If your mind is blown, as well, please Share, Tweet, Like, Re-Blog, +1, Pin, etc.  Thanks for sharing another one of Ann & John's Excellent Adventures.

Thursday, March 17, 2016

This Week on Get Packin'

Get Packin' is our weekly travel radio show that airs Saturday afternoons at 4:00 on Freedom 95 in the Indianapolis area (95.9 FM, 950 AM, and streaming worldwide at  We run down the latest travel news, talk about the week's Hot Destination, pass along some travel tips, count down a fun Top Ten, interview travel experts, and generally impart our travel wisdom.

In front of the Treasury
at Petra during our
G Adventure tour.
On this week's show (3/19/16) we talk to Sean Simmons of G Adventures (@GAdv_SeanS).  G Adventures isn't your typical travel provider.  As the name implies, their tours are of a more adventurous nature: hiking, snorkeling, animal encounters, cultural immersion, and more.  We've had the pleasure of traveling through a G Adventures program twice.  Our February 2016 trip to the Galapagos Islands was through G Adventures and its partnership with National Geographic.  And in 2014 we toured Jordan with G Adventures, seeing the amazing sights of Petra (right), Wadi Rum, and the Dead Sea.  We'll talk to Sean about G Adventures' multitude of itineraries that span the globe.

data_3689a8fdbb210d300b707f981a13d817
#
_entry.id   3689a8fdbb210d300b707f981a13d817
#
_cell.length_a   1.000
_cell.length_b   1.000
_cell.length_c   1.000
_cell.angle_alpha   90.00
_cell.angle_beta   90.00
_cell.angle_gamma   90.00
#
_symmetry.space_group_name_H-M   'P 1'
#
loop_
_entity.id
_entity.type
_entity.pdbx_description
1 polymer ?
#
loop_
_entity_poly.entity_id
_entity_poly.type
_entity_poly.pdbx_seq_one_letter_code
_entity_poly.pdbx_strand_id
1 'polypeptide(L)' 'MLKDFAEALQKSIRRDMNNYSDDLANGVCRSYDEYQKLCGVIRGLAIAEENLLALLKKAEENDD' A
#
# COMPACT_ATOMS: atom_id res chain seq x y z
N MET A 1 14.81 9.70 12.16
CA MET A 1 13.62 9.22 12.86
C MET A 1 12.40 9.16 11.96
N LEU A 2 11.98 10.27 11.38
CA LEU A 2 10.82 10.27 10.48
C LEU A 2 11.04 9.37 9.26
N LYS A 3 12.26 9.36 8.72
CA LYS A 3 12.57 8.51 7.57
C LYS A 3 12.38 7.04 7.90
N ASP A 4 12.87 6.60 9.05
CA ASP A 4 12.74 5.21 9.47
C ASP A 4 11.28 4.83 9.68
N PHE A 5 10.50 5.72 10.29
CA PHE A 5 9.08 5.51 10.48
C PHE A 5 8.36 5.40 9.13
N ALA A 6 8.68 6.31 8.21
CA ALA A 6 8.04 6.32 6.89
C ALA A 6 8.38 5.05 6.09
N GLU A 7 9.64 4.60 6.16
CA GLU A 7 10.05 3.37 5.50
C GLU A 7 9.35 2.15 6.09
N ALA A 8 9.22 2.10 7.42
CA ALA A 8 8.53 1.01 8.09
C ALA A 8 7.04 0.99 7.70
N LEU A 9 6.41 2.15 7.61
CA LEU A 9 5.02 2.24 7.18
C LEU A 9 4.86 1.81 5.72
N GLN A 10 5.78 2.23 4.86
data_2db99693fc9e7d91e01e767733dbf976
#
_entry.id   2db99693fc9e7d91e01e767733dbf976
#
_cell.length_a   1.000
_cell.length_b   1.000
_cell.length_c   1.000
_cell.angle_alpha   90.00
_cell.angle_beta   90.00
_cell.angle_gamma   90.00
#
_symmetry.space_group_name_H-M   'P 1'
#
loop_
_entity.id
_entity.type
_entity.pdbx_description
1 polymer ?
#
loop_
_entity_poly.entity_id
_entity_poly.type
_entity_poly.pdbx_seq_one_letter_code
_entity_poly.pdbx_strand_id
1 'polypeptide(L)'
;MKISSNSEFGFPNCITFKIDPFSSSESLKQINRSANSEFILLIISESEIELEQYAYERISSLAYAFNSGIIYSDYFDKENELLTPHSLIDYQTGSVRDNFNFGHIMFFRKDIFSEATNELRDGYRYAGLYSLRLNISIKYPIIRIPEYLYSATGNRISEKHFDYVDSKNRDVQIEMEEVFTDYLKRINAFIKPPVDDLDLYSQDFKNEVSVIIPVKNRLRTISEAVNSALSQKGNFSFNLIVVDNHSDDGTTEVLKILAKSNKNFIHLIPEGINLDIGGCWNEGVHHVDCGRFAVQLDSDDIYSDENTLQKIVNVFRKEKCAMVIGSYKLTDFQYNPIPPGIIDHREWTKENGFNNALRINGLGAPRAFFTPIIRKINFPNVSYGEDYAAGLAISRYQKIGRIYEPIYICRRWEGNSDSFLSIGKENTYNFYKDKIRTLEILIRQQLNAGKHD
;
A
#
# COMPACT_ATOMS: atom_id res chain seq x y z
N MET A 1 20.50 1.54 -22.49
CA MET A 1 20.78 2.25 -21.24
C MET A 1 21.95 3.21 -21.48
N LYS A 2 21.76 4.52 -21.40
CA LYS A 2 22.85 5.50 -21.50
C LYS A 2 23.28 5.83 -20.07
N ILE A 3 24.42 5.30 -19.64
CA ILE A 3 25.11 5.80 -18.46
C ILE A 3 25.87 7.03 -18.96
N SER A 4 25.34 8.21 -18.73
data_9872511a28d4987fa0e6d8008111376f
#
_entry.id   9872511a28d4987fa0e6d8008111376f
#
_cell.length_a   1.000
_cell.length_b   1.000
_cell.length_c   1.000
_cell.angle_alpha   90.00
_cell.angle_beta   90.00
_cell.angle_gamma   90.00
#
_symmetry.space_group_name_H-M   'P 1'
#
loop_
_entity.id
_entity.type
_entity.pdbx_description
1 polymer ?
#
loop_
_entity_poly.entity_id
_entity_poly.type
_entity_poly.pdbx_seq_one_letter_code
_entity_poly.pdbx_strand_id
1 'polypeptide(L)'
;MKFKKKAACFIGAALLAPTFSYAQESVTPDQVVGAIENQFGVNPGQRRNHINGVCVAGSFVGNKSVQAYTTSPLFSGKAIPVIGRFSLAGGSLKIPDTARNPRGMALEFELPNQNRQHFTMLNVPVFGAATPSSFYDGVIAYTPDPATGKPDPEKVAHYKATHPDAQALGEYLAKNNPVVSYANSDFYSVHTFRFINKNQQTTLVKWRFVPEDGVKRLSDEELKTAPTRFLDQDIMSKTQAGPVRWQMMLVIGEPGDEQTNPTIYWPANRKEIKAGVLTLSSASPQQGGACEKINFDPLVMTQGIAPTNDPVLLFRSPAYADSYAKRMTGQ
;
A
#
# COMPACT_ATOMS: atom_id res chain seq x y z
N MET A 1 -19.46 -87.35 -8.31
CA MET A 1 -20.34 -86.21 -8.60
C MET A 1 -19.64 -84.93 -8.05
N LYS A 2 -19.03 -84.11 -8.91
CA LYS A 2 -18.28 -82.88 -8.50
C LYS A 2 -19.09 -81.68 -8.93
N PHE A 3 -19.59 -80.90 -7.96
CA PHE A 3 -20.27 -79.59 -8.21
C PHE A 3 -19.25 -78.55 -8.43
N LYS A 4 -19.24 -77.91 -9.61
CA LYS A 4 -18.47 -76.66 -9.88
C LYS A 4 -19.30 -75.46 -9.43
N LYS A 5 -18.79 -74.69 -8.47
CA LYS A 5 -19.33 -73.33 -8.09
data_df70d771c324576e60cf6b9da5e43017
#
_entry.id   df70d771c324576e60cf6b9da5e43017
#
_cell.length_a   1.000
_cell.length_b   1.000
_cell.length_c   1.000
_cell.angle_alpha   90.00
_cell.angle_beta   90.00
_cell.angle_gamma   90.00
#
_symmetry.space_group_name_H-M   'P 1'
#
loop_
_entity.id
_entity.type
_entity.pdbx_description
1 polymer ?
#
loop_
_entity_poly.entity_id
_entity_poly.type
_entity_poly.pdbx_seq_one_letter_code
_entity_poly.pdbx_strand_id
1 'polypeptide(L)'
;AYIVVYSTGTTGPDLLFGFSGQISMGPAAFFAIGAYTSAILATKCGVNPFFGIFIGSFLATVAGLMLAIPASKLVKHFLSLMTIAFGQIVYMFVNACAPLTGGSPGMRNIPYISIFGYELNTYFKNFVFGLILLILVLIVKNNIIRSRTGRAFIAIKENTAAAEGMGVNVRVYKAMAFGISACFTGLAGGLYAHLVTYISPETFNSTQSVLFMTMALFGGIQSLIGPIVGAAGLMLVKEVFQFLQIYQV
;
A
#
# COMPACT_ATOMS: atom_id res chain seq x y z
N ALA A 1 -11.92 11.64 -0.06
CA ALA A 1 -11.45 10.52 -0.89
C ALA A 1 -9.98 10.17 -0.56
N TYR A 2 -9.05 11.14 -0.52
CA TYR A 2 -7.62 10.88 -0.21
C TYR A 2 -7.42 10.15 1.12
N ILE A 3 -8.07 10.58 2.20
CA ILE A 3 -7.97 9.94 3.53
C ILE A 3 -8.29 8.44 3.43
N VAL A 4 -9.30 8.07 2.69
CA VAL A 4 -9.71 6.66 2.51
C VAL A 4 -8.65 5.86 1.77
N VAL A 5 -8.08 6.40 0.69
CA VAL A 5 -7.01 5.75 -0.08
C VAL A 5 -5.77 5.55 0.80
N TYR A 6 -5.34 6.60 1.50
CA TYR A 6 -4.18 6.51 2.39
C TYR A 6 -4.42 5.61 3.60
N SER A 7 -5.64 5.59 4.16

Would you like some
meth with your decaf?
In our Top Ten, we'll countdown the ten best TV & Movie-themed Bars and Restaurants around the world. They're not where you'd expect them to be.  A Greek restaurant based on the film Mama Mia! in Stockholm? A Breaking Bad-themed coffee shop in Istanbul?  We'll have more details on the show.

Having your neighbor mow your lawn while you're on vacation is one of several travel tips we'll have about how to keep your home safe while you're away.  Tips on how to convince your neighbor to mow your lawn? Well, that's up to you.  And finally, we'll have the shocking story of a woman who tried to smuggle a child onto a flight in her carry-on luggage.

All that and more on this week's edition of Get Packin'.  You can hear past episodes on the Freedom 95 Podcasts Page.  Be sure to scroll down to the Get Packin' links.  And to plan your own 'excellent adventure', call Ann at Travel Leaders in Carmel, IN, 317-573-6666 or 800-525-1570.